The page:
Photo of supplies for creating a camera obscura as well as a finished camera obscura project

Try This: Make a Camera Obscura

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Try This: Make a Camera Obscura

We tend to take cameras for granted now — they’re part of phones and even some doorbells! The word camera comes from an old Latin term, camera obscura, which means “dark chamber.” 

When we think of the camera it can be considered as something that was developed rather than invented. The first photograph-producing camera that we associate with film was developed about 200 years ago. The first digital camera was developed less than 50 years ago and didn’t offer the type of crisp, clear images that we see today. Camera obscuras, however, go much, much further to about 2,500 years ago where scholars in China, Egypt, and Greece used camera obscuras to study light.

Try This: Make a Camera Obscura

Camera obscuras can be any size, and you can turn a whole room into a camera obscura as long as it has a window that receives sunlight and it can be darkened. If that's not possible for you, skip down for a how-to on a camera obscura you can take outside. Get ready to see the world from a whole new perspective!

Here’s what to do:

1. Wait for a sunny time of day. The brighter it is outside, the better this will work.

2. Cover the windows so no sunlight can come in. If you have cardboard and tape or black plastic, these supplies are good resources for blocking out the sun’s light.

3. If the wall across from the window is white, or of a light color, just remove everything from the wall. If the wall is not a light color, you may want to cover it with a light colored sheet or white paper.

4. Cut a hole in the cardboard or black plastic covering the window to allow light in. The hole should be smaller than 1cm wide, so a hole about the width of a pencil is perfect. 

5. If any light is entering the room from the doorway or other places, use t-shirts or towels to block out the light.

6. With your back to the window, look at the opposite wall. Allow your eyes to adjust to the dark. What do you see?

What’s happening:

The room has become a camera obscura, or dark chamber. Light rays travel in straight lines until they hit something. This can be difficult to observe in many settings. In this case, light from the sun bounces off objects outside, travels through the hole, into the room, hits the wall, then bounces off the wall into your eye. Light coming into the room that is bouncing off objects outside must pass through the hole in a straight line. As a result of this, top has become bottom, and bottom has become top on your wall. The image of the outdoors has flipped upside-down.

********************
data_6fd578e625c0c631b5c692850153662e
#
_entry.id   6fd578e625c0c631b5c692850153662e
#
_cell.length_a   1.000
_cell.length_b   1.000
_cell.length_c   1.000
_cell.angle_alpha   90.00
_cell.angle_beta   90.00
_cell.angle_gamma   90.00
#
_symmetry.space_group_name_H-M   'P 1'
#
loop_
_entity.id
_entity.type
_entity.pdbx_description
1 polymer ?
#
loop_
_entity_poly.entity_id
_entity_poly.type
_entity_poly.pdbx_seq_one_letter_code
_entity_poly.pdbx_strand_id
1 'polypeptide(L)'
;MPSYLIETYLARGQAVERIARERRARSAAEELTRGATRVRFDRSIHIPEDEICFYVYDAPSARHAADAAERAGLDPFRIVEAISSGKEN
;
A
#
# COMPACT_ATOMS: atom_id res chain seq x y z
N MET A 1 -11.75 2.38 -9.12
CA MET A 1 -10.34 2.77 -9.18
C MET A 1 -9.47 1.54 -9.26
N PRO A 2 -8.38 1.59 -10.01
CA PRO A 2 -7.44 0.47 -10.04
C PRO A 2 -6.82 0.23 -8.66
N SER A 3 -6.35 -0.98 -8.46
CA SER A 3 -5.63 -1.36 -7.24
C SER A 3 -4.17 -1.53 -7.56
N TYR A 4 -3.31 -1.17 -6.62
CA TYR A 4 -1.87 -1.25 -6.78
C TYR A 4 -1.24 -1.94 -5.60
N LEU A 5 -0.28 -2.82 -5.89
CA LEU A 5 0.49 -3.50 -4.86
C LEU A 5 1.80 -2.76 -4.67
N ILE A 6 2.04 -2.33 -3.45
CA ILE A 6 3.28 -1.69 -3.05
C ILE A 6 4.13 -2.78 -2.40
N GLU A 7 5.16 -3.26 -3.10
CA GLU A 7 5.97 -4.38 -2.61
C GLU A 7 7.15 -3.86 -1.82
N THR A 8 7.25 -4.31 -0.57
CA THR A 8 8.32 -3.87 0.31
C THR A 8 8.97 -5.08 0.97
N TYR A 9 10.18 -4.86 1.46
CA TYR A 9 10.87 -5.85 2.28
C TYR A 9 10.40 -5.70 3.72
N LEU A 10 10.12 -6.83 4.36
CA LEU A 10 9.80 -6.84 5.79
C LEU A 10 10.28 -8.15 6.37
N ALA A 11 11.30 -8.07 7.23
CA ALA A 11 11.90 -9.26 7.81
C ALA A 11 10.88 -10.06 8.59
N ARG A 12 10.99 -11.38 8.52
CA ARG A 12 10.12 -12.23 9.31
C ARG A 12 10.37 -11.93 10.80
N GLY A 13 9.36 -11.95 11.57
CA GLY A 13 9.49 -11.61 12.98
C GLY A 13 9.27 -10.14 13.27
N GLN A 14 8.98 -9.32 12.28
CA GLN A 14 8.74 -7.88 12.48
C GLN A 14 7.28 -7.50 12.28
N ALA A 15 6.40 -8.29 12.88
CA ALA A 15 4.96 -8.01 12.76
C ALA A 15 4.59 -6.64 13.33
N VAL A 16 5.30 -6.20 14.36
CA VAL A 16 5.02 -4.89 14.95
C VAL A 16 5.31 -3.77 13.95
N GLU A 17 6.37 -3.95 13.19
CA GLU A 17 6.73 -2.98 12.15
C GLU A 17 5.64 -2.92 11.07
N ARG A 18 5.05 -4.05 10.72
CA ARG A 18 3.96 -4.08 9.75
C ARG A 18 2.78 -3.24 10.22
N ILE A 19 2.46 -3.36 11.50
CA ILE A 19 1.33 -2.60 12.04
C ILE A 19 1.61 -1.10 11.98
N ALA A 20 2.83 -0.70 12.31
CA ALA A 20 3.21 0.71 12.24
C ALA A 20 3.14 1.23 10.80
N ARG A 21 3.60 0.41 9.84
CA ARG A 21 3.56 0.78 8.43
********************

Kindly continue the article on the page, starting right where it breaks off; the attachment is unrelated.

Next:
If your room is not completely dark, or if it is not very sunny outdoors, your image may appear blurry.
 

If you’re unable to turn an entire room into a camera obscura, you can make a simple yet very effective one with a few objects that you can likely find in your home. 

Here’s what you need:

  • Cardboard box, bigger than a shoebox
  • Thin white paper, like tissue paper or tracing paper 
  • Empty tin can, like one that might’ve held beans or soup
  • Hammer
  • Nail
  • Rubber band
  • Sharp scissors
  • Duct tape
  • Marker

 

Here’s what to do:

1. Center the tin can on the short end of the box. Trace the end of the can. Cut the circular shape out.

2. Use the hammer and nail to puncture a hole in the center of the bottom of the tin can.

3. Use the thin white paper to cover the open end of the can. Hold the paper tightly in place with a rubber band. Then secure it in place with duct tape.

4. On the opposite end of the box, cut a shape similar to a short but wide “u.” This will be the viewing area.

5. Place the can through the hole. The half with the paper should be inside the box. The half with the punctured hole should be on the outside of the box. 

6. Close the box and tape generously. Make sure that light can only enter the box through the punctured hole and viewing area.

Once your box is light-tight, take it outdoors and look at the world around you. Let your eyes adjust for best results. If you’re wearing a hoodie or a ball cap, you can use these to further block out the light and make the image clearer.

  • Photo of the supplies needed to create a camera obscura
  • Photo of the finished camera obscura project